Ethics in the Life Sciences (PHIL*3450) | College of Arts

Ethics in the Life Sciences (PHIL*3450)

Term: Winter 2013


This course reads our current concepts of health, medicine and disease – mental and physical -- and their respective
institutional forms in clinical medicine (physical and psychiatric) via the discourse analysis of 20th century French
critical theorist, Michel Foucault (1926-1984). We will read 3 Foucauldian texts that deal directly with the production of
the fields of modern medicine: objects to be concerned with, and subjects to be concerned with such things. Foucault
claimed not to have written his books for a philosophical audience. Rather, he desired his books “to be a kind of toolbox
others can rummage through to find a tool they can use however they wish in their own area…I write for users,
not readers.” Since we are all users of the concepts and institutions of health, mental and physical, these texts can be
tools which help us in that use, however we conceive it. Moreover, as a critical theorist, it is precisely in gaining a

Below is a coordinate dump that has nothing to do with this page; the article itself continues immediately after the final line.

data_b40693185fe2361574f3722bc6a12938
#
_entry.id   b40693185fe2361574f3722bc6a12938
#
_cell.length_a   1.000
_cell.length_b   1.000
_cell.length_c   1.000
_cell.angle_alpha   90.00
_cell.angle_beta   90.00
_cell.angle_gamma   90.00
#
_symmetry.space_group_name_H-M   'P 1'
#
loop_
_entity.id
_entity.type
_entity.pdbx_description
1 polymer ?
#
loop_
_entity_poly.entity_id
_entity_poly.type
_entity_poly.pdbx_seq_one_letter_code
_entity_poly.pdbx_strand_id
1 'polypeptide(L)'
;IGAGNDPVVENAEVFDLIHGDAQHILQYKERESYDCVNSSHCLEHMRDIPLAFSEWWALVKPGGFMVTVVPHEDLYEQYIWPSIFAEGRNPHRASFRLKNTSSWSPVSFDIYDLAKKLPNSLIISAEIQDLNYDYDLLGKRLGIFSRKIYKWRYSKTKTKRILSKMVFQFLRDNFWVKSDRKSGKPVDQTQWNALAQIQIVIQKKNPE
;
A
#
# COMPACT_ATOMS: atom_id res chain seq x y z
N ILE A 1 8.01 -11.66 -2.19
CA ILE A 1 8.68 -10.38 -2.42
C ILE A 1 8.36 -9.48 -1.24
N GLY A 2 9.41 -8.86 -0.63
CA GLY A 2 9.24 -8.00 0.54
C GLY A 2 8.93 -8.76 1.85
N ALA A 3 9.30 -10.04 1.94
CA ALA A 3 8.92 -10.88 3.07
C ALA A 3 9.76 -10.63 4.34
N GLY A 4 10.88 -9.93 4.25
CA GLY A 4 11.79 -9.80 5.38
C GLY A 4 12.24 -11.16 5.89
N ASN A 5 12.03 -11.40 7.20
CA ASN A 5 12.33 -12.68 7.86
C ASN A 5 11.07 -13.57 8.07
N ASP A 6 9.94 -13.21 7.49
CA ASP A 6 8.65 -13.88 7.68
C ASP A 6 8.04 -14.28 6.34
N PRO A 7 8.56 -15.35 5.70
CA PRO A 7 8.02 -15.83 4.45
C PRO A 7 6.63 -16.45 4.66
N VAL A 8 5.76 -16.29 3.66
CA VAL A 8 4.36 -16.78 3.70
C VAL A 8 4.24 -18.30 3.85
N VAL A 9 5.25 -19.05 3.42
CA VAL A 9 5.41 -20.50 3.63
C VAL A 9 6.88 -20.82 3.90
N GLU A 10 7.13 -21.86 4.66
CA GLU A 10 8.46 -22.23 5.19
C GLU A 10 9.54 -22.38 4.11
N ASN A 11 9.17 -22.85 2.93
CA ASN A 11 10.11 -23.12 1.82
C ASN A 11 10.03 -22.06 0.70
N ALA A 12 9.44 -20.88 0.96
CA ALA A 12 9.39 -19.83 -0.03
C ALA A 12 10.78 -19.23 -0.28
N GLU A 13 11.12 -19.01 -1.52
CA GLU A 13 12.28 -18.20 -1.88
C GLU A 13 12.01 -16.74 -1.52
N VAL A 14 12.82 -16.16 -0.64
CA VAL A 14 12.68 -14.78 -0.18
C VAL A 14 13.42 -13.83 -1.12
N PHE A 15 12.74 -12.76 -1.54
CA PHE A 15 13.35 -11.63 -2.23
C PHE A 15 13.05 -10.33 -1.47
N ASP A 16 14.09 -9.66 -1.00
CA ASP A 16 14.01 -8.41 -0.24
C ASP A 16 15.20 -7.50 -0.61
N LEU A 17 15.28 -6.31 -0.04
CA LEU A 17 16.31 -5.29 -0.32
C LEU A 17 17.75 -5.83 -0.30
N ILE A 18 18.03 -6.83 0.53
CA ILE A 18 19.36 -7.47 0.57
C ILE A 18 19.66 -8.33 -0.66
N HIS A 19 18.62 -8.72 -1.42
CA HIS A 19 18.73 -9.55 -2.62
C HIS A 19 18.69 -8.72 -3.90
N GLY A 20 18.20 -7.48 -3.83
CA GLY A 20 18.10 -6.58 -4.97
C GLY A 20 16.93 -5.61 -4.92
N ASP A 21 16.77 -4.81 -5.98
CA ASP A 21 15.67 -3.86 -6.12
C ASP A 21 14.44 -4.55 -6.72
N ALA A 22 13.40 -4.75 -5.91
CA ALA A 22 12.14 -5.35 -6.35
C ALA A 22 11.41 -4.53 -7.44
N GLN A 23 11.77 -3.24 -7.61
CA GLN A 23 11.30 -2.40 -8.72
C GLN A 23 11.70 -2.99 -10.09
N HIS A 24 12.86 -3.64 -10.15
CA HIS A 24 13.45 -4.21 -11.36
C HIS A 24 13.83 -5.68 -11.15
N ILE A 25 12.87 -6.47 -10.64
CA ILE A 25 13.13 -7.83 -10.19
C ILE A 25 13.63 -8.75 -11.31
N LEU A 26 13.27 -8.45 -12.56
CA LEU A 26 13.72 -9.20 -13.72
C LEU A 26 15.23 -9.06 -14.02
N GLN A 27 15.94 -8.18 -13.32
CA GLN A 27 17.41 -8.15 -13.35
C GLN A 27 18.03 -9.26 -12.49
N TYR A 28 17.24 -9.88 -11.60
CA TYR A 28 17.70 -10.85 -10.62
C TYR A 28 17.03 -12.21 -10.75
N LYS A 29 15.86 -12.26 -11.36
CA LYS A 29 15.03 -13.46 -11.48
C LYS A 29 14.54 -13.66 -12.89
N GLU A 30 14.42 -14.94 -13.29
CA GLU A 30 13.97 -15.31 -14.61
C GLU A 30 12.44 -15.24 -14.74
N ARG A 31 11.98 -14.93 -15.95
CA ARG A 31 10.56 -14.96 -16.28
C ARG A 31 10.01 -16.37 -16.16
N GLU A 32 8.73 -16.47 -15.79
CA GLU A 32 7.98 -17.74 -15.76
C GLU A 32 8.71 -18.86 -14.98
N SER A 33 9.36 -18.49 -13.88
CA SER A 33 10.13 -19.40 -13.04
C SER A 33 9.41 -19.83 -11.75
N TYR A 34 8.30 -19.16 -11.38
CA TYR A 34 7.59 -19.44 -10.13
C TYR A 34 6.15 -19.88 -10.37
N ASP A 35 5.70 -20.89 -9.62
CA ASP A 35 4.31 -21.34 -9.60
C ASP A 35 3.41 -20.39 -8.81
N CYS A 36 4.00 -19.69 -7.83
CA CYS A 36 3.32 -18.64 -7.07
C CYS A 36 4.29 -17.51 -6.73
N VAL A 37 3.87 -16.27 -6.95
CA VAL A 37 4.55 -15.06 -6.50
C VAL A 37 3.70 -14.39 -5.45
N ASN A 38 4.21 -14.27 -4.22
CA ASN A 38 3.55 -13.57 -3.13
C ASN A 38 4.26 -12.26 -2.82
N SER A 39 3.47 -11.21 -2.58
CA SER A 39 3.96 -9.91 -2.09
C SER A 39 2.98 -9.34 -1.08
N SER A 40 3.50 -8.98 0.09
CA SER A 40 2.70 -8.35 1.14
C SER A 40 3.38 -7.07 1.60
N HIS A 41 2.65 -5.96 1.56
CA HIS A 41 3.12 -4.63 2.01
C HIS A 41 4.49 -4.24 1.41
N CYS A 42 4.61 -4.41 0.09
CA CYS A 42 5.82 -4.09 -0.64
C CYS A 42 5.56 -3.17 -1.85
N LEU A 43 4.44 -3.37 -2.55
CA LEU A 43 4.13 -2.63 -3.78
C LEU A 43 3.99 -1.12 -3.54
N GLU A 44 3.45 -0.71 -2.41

profound sense of our own positionality in the production of discursive fields that ethical possibilities are
accomplished. In short: critical analysis of “the life sciences” is ethics, a form of ethical work. The course will focus on
relevant concepts Foucault developed and/or deployed – discourse, intelligibility, visibility & sayability; figures &
personae; archeology & genealogy; normalization & governmentality, panopticism, power/knowledge, biopower,
subjectivation, discipline, signification, force. It will expose us to his genealogical method, and through this exposure
we will come to understand firsthand what it is about this method that is allegedly ethical labour.
In addition to understanding students will be expected to use these capacities and conceptual tools to gain insight
into and thus to be able to critique philosophical aspects of modern health and medicine such as: hormone
replacement therapy, weight loss and self-starvation, use of animals in laboratory testing, antidepressants, yoga,
personal trainers, alleged increase in OCD in children, cosmetic surgery, reproductive/fertility technologies, fitness
regimes, teeth-whitening, stem-cell anti-aging therapies, anti-smoking lobbies, UVA therapy i.e. tanning, body
modification, & cancer surveillance.


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